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pi4-workerbot – a multi-purpose robot with finger-tip sensitivity

By Damir Beciri
4 December 2010

pi4-workerbot-1Researchers at the Fraunhofer Institute for Production Systems and Design Technology IPK, in Berlin, have been working on a human-sized manufacturing robot that could bring greater flexibility to industrial mass production process. Unlike the specialized assembly line robots, the human sized pi4-workerbot is being developed as a multi-purpose robot with a wider range of potential applications.

“We developed the workerbot to be roughly the same size as a human being. Which means it can be employed at any modern standing or sitting workstation in an industrial manufacturing environment”, said Dr.-Ing. Dragoljub Surdilovic, head of the working group at the Fraunhofer Institute for Production Systems and Design Technology IPK in Berlin. Surdilovic’s working group developed the control system for the workerbot.

The robot is equipped with three cameras. A state-of-the-art 3D camera in its forehead captures its general surroundings, while the two others are used for inspection purposes. For an example, the robot can identify whether or not the chromium coating on a workpiece has been perfectly applied by studying how light reflects off the material. Moreover, the workerbot is also capable of inspecting components over continuously throughout the whole day – an important advantage when precision is of the great importance.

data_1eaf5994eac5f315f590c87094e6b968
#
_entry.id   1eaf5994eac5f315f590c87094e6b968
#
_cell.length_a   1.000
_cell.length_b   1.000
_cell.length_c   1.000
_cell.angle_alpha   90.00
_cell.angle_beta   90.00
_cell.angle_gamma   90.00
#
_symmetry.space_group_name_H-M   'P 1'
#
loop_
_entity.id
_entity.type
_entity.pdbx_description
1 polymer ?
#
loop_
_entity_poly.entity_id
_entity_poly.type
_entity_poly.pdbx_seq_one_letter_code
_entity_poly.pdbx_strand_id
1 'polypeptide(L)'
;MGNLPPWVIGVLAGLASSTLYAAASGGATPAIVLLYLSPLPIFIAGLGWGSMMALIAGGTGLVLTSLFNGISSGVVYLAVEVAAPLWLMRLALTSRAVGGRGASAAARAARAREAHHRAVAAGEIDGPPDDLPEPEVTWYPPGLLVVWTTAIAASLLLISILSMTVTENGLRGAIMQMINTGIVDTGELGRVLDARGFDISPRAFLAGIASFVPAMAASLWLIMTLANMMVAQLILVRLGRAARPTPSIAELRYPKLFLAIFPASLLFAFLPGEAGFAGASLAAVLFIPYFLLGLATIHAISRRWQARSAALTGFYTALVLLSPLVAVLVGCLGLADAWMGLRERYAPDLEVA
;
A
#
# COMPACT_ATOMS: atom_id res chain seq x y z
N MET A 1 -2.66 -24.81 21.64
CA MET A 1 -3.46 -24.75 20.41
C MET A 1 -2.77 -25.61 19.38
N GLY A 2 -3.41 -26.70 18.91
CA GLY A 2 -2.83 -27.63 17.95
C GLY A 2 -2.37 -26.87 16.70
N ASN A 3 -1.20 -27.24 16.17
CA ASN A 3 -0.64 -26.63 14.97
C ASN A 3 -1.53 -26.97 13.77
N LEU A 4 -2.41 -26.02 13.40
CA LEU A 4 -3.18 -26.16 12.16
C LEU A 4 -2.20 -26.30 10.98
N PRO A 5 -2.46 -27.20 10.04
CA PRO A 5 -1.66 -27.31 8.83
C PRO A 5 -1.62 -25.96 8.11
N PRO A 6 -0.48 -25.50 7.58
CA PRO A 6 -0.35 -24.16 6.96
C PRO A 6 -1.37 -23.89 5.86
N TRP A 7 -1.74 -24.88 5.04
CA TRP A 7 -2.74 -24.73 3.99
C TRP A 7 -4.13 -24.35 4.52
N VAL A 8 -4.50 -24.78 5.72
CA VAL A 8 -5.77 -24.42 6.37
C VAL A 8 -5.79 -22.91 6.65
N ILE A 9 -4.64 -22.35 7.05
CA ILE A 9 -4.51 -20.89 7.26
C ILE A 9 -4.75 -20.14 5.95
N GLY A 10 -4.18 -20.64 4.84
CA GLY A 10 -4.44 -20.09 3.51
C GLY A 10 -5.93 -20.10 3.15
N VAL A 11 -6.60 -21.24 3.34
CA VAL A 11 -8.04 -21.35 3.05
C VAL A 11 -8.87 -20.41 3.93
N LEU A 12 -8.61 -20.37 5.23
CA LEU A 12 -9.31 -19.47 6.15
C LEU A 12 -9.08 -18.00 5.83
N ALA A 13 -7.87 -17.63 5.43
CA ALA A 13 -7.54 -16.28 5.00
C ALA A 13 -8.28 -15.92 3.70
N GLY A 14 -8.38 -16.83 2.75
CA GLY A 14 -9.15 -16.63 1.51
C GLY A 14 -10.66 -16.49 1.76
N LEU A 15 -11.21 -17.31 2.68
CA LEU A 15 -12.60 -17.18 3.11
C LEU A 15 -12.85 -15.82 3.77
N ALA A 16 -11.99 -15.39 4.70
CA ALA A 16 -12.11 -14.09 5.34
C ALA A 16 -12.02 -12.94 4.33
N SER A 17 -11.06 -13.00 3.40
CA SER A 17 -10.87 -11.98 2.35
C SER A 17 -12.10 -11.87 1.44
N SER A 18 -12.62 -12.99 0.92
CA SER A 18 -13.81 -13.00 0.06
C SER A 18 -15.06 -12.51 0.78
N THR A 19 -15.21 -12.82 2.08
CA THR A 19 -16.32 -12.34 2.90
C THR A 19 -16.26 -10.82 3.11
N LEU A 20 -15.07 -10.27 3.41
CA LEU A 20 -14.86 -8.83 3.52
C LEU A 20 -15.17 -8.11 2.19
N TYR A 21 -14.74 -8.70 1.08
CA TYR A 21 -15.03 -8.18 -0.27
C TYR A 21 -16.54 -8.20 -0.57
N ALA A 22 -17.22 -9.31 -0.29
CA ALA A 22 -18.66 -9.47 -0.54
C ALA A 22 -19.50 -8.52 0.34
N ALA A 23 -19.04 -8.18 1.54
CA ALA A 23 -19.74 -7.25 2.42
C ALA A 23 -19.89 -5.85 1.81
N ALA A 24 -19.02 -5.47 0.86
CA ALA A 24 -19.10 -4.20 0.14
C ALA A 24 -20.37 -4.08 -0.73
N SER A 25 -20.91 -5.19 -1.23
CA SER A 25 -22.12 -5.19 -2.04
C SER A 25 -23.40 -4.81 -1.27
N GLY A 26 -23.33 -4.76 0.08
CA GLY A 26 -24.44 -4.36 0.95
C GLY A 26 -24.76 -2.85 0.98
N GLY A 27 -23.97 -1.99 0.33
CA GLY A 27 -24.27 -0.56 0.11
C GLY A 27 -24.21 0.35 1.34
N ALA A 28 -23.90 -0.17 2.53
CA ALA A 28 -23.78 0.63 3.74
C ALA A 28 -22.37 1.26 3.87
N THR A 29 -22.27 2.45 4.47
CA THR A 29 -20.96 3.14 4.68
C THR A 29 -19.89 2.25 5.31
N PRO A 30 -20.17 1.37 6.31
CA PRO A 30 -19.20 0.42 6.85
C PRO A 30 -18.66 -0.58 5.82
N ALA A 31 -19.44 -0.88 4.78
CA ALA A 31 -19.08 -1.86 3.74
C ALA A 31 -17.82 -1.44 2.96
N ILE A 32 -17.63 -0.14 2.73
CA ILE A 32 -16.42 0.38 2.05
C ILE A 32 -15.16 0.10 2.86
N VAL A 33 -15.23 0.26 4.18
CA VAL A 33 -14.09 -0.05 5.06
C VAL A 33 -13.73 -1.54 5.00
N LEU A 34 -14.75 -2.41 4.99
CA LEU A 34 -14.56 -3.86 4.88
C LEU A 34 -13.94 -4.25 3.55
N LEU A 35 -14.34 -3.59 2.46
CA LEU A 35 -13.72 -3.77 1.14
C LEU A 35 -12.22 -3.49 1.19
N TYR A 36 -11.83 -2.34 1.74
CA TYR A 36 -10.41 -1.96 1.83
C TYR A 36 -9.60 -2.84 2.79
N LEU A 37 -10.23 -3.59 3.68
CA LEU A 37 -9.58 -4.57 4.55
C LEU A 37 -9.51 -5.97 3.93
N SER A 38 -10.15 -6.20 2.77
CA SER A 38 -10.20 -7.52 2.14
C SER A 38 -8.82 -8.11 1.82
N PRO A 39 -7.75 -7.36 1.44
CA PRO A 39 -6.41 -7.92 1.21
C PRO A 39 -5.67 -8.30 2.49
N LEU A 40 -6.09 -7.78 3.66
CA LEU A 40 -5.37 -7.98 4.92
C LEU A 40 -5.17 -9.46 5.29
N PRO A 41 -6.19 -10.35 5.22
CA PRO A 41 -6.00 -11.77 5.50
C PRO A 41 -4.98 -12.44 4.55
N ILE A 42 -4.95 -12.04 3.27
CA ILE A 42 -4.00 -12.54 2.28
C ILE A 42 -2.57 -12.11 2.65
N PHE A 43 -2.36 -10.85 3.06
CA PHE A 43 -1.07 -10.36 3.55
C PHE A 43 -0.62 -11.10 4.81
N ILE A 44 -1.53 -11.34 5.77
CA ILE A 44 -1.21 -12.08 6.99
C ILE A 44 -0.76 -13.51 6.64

Its arms have 7 degrees of freedom which ensure it can manipulate with objects as good as human can. The pi4-workerbot has an additional rotation facility which corresponds to the wrist on a human body, and it allows the robot to transfer an object from one hand to another. The researchers also endowed the robot with finger-tip sensitivity. “If you set the strength of the grip correctly, it will take hold of an egg without cracking it”, said Surdilovic.

The robot is able to interact with its surroundings by changing its facial expressions. If its work is going smoothly, it will smile happily. However, if it’s waiting for work, it changes its facial expression to bored, thus signaling the production manager that the production process could be sped up.

Its current design reminds of robots from the old sci-fi movies. Although I’m aware it is designed for inspection and assembly applications, the folks in charge of the design could have come up with a better design that could improve both aesthetics and the modularity of the robot. The folks from pi4-Robotics claim it is reconfigurable and reusable, and that it has the capability of fast retooling. Another good feature they mentioned is its intuitive and easy setup of new tasks which do not require knowledge of programming.

The robot is brought to market by pi4-Robotics, and their plan is to lease and rent the robot to the needy companies rather than selling it. The advantages of such concept are the smaller price needed to rent the robot instead buying it, as well as the fact you’ll always rent the most advanced version of the robots software and hardware at that time.

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